MOUNT LAUREL, N.J. — Nine-time Olympic gold medalist Carl Lewis gave up on his race for New Jersey state Senate on Friday, a day after a federal appeals panel removed him from the ballot because he didn't meet a four-year residency requirement.
He had to decide quickly whether to drop out or press on with a court battle. Thursday's ruling came with less than seven weeks before the Nov. 8 election and just as ballots are to be printed and sent out, first to voters overseas, then to others.
Lewis said he would still be involved in Democratic campaigns and charity work — and encouraging people to vote.
"Service does not need a title," he said Friday.
His withdrawal caps a week of suspense in his stop-and-go challenge to Republican incumbent Dawn Addiego for a seat representing the heavily Republican 8th Legislative District in the outer ring of southern New Jersey's Philadelphia suburbs.
The Democrat's campaign, begun in April, has been heavy on legal proceedings and light on political debate — though Lewis did knock on plenty of voters' doors.
Lewis, 50, grew up in southern New Jersey but settled in California. He bought homes in New Jersey in 2005 and 2007 and became a volunteer track coach at his alma mater, Willingboro High School, in 2007. But he continued to vote in California until 2009 and didn't register to vote in New Jersey until he started his campaign.
New Jersey Secretary of State Kim Guadagno, a Republican who is also the state's elected lieutenant governor, deemed him ineligible. She was backed up by Burlington County Republicans who intervened in the case.
Lewis's lawyer argued in court after court that Lewis is a known figure and not a carpetbagger — so there was no reason to bar him from running.
He persuaded the 3rd Circuit panel to keep Lewis on the ballot for the June primary, but it didn't work to keep him there for the general election.
At a rambling news conference Friday, Lewis focused on what he's accomplished in life and seemed Zen about his political fate. When a reporter's cellphone rang, Lewis answered: The reporter, he told the caller, was covering something, but he'd call back later.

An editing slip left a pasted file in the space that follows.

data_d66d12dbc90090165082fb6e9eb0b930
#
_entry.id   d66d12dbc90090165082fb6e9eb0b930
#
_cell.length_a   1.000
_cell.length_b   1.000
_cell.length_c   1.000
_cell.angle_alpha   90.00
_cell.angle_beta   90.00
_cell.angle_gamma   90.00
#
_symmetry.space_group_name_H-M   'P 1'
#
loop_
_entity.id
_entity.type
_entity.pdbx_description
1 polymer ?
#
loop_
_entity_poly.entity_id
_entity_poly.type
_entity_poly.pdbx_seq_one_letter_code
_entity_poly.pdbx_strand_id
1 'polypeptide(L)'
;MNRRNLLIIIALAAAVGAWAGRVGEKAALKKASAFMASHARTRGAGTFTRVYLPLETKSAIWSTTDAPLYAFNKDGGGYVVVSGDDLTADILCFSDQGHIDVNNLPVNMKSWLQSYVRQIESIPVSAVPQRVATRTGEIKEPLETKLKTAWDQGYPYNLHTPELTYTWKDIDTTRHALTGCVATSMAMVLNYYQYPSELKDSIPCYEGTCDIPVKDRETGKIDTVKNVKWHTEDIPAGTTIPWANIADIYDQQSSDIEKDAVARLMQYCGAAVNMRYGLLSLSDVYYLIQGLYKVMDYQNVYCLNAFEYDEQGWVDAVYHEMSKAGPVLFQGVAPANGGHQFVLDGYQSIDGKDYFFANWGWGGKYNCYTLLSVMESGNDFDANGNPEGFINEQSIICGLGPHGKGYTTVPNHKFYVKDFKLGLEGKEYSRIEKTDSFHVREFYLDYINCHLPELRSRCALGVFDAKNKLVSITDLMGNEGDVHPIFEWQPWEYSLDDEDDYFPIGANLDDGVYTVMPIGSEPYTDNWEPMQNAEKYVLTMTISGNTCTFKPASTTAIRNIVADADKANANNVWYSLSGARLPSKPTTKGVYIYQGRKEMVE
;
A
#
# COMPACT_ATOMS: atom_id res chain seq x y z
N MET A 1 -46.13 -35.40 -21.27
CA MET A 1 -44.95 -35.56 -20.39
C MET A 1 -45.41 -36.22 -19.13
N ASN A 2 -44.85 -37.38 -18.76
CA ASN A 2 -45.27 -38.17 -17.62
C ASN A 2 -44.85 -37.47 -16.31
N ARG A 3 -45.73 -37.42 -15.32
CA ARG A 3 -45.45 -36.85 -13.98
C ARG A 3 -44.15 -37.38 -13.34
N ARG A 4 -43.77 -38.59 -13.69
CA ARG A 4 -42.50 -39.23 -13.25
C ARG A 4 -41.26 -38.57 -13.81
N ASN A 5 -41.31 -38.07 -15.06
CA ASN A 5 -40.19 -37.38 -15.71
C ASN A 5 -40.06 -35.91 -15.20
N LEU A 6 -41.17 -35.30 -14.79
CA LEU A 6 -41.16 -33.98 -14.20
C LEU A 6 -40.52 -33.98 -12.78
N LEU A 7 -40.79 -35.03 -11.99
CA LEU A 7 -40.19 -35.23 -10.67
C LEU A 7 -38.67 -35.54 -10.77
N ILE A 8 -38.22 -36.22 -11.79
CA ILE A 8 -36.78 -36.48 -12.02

Lewis, who wore a shirt with the Nike logo on it, said he wasn't angry about the court ruling.
"They made their choice, we move on, that's where I am," Lewis said.
He said he didn't spend Thursday fretting about what to do in response to the court ruling. His big concern, he said, was finishing building a shed before it began raining.
He said he won't run for statewide office or Congress but said he could possibly run for the Legislature in the future — a job that he believes would let him continue sponsoring Nike, being an ambassador for the United Nations and other nonpolitical activities he enjoys.
"In terms of 2013, I mean, I have no idea what I'll be doing in 2013," Lewis said. "If you had asked me April 4 if I would be running April 11, I would have said, 'What are you kidding me?'"
"I let the spirit move me," he said.
He said he may write a book about his five-month campaign.
The only thing he's ruled out for the future is resuming a project he embarked on with Republican Gov. Chris Christie before he entered the race: becoming a New Jersey fitness ambassador.
The fitness program led to a partisan spat early in his campaign. Lewis said Christie's staff threatened to scuttle the program if Lewis ran. The administration dismissed Lewis' interpretation as a misunderstanding but acknowledged that the program was dead.
"I'd like to work with people whom I can trust," Lewis said Friday with a wink.
Unless there's a change quickly, the 8th District ballots will be printed without a Democratic candidate.
Joe Andl, the chairman of the Burlington County Democratic Committee, said he expects to determine by the end of the weekend whether the party will try to replace Lewis on the ballot.
Jacqueline Jennings, the vice-chairwoman of the group, said it would have been inappropriate to line up a backup candidate in case Lewis was ousted.
"It's the people of New Jersey who lost," she said. "Not Carl Lewis."